How Northern Jim Crow Laws Moved South

Thomas D. Rice, The Original Jim Crow
Thomas D. Rice,
The Original Jim Crow

“Jim Crow” was the stage name of New York actor Thomas D. Rice (1808-1860), who made a career of minstrel performances in blackface and thus popularized that form of entertainment. The name “Jim Crow” came from a popular 1832 song, “Jump Jim Crow,” written and sung by Rice and became a common term referring to African-Americans.  Later it became a nick name for legislation restricting the rights of African-Americans. Blackface is not necessarily demeaning. Rice may have based his character on slave folk tales about a clever trickster.  Al Jolson (1886-1950), a Russian Jewish immigrant, and the most popular and beloved American entertainer beginning with the movie The Jazz Singer in 1927 and lasting for many decades, was said to be the “king of blackface.”  Jolson’s personal feelings and many of his songs were certainly sympathetic to African-Americans. What most people do not know is that Jim Crow laws first originated in Northern States.  Northern Jim Crow Laws were the model for Southern States following the ruin, corruption, and oppression of Reconstruction. As author C. Vann Woodward has stated, “Jim Crow has had a strange career.”

In Aexis de Toqueville’s 1835 book,  Democracy in America, he wrote that "the prejudice of race appears to be stronger in the States that have abolished slavery than in those where it still exists; and nowhere is it so intolerant as in those States where servitude has never been known."

Before the “Civil” War, most Northern States had discriminatory laws against blacks. In 1847, Ohioans prohibited the settlement of the 518 emancipated slaves of the Virginia statesman John Randolph.  An Ohio congressman threatened armed force to stop any emancipated blacks who tried to cross the border into Ohio.  In 1860, only Massachusetts, New Hampshire, Vermont, and Maine allowed blacks to vote.

In the 1840s, New Jersey and Connecticut amended their constitutions to prohibit black suffrage. Most Northern States did not want blacks within their borders. Indiana, Ohio, Oregon, and Illinois were among the most restrictive. In an 1854 speech on Kansas and Nebraska becoming states, Abraham Lincoln said that it was about “preserving these states for the homes of free white people.”   Illinois Senator Lyman Trumbull explained that "there is a great aversion in the West---I know it to be so in my State---against having free Negroes come among us. Our people want nothing to do with the Negro." Illinois had some of the strongest anti-black laws. The 1854 Illinois Black Laws prohibited blacks from entering the state for more than 10 days under penalty of arrest and required posting of a $1,000 bond to assure their good behavior. Anyone who hired a black could be fined $500, which was a considerable sum at the time. In a September 1858 debate with Stephen Douglas, in Ottawa, Illinois, Lincoln insisted vigorously that”

“I will say that I am not…in favor of making voters or jurors of Negroes, nor of qualifying them to hold office…”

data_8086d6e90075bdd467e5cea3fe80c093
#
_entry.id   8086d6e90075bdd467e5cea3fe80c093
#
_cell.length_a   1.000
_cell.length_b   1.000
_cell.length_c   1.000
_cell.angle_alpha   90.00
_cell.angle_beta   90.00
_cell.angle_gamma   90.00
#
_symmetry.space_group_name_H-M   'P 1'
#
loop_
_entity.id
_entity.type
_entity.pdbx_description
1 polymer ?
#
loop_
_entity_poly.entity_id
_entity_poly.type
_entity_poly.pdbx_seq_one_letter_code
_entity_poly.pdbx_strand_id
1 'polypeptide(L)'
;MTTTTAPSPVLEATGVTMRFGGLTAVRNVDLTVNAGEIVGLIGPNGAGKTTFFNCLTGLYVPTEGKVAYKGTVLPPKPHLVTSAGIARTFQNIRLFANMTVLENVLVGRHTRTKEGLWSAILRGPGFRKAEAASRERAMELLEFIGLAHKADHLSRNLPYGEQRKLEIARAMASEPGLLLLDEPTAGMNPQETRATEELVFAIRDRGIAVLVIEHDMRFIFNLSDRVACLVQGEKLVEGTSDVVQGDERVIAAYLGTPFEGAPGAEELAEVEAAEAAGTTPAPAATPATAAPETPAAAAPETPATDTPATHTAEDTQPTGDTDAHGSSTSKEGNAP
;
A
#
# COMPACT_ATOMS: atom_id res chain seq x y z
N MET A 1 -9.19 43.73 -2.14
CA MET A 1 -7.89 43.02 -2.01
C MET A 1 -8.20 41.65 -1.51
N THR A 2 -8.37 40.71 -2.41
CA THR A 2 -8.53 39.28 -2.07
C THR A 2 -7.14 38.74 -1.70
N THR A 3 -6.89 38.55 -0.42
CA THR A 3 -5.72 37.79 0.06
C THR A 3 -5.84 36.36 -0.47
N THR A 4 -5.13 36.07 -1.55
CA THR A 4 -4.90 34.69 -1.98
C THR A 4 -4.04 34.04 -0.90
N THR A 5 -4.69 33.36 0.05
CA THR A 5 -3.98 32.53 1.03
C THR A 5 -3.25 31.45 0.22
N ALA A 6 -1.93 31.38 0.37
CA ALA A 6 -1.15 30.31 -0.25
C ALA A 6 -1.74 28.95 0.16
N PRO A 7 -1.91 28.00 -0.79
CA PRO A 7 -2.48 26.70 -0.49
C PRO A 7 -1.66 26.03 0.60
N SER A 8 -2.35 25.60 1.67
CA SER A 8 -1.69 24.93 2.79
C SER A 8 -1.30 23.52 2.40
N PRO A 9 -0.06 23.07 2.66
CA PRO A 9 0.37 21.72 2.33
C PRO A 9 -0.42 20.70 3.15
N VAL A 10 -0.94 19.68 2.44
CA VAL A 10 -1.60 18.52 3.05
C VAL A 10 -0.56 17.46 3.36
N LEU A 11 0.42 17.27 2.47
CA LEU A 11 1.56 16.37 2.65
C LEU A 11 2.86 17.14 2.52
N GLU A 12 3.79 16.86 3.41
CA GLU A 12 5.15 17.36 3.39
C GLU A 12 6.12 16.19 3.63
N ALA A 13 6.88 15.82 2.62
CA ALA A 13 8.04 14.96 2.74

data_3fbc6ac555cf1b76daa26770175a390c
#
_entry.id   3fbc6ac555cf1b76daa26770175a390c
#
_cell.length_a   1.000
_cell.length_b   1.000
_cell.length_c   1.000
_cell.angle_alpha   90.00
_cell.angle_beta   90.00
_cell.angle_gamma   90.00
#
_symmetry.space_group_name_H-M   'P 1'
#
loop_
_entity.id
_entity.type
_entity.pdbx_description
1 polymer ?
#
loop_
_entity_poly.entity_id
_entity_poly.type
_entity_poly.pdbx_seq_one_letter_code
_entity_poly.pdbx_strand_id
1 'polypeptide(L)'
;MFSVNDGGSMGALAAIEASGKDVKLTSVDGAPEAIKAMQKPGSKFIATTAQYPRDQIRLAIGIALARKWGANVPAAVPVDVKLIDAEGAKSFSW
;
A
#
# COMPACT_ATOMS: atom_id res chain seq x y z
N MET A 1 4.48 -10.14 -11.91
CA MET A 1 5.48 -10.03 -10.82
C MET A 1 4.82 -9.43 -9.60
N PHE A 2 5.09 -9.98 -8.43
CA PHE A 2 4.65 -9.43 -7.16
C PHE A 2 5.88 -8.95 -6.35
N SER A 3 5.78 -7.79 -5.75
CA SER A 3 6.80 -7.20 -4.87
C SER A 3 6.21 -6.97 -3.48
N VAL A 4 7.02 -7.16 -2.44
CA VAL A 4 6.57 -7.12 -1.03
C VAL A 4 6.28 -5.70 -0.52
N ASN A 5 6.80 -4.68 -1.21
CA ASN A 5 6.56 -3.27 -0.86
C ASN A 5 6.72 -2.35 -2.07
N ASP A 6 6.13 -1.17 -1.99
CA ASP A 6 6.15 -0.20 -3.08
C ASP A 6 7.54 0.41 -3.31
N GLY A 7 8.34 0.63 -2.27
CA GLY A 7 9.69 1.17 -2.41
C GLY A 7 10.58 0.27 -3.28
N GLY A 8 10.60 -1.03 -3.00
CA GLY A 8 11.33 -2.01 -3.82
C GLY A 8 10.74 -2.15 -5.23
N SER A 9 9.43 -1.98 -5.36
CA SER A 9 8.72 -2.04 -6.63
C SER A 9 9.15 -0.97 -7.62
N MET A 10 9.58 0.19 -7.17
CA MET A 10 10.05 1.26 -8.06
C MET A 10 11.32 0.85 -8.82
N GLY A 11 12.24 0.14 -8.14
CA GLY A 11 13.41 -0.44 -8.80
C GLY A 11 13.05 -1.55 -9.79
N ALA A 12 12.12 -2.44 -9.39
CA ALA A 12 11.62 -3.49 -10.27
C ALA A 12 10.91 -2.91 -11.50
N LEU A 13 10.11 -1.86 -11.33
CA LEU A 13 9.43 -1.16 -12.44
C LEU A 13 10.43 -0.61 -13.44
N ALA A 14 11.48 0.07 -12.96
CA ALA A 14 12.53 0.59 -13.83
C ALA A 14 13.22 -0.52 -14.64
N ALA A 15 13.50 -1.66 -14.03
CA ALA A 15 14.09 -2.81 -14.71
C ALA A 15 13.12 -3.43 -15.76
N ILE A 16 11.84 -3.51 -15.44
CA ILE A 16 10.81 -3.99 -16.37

Lincoln was for gradual slave-owner compensated emancipation of slaves, a common sentiment in both North and South, but he was pessimistic about blacks and whites coexisting in the same country. He favored their peaceful deportation to the Caribbean, Central America, or Africa.

In an 1852 eulogy of Henry Clay, he quoted Clay’s words on colonization of blacks back to Africa approvingly:

“There is a moral fitness in the idea of returning to Africa her children…they will carry back to their native soil the rich fruits of religion, civilization, law, and liberty.”

In his February 27, 1860, Cooper Union speech, he advocated the peaceful deportation of blacks so that their places could be filled by “free white laborers.”  

After the War, in late 1865, Connecticut and Michigan voters rejected black voting rights. In 1867 and 1868, voters in Ohio, Minnesota, and Kansas also refused to extend the right to vote to blacks. In 1868, 12 Northern and Midwestern states still either prohibited or sharply limited black voting rights. Yet Reconstruction architect, Republican House Chairman of the Rules Committee,  Thaddeus Stephens,  had managed to get 700,000 Blacks registered  in the South, while disenfranchising at least 250,000 Confederate veterans, This was the means of maintaining Republican  carpetbagger control of 11 Southern states and preserving a Radical Republican Majority in the U.S. House.

The years of military occupation and Radical Republican control in the South were sometimes spoken of as the years of “Negro Rule, or “Negro Supremacy,” although the real power rested with corrupt Federal politicians and their agents, along with the carpetbagger opportunists and local scalawags.  These were years of extremely exploitive, corrupt, and irresponsible state and local governments, where most of the native whites felt they had no rights or recourse to justice. Reconstruction was no Marshall Plan to rebuild the South’s economy. It was all about plunder and building Radical Republican political power in the South and the nation. Stirring up black resentment and hatred against their former Democrat masters was the key political strategy. This high-handed exploitation and tyranny resulted in colossal, bankrupting, tax-wild misgovernment, which kept the South in Poverty until its extraordinarily exploitive tariff burden was relieved by President Woodrow Wilson’s Underwood Tariff Act in 1913. The racial tensions built up during Reconstruction, however, are still exploited by politicians. Only now it is the Democrats applying the maxims of social Marxism that are destroying the whole country by stirring racial resentment and hatred.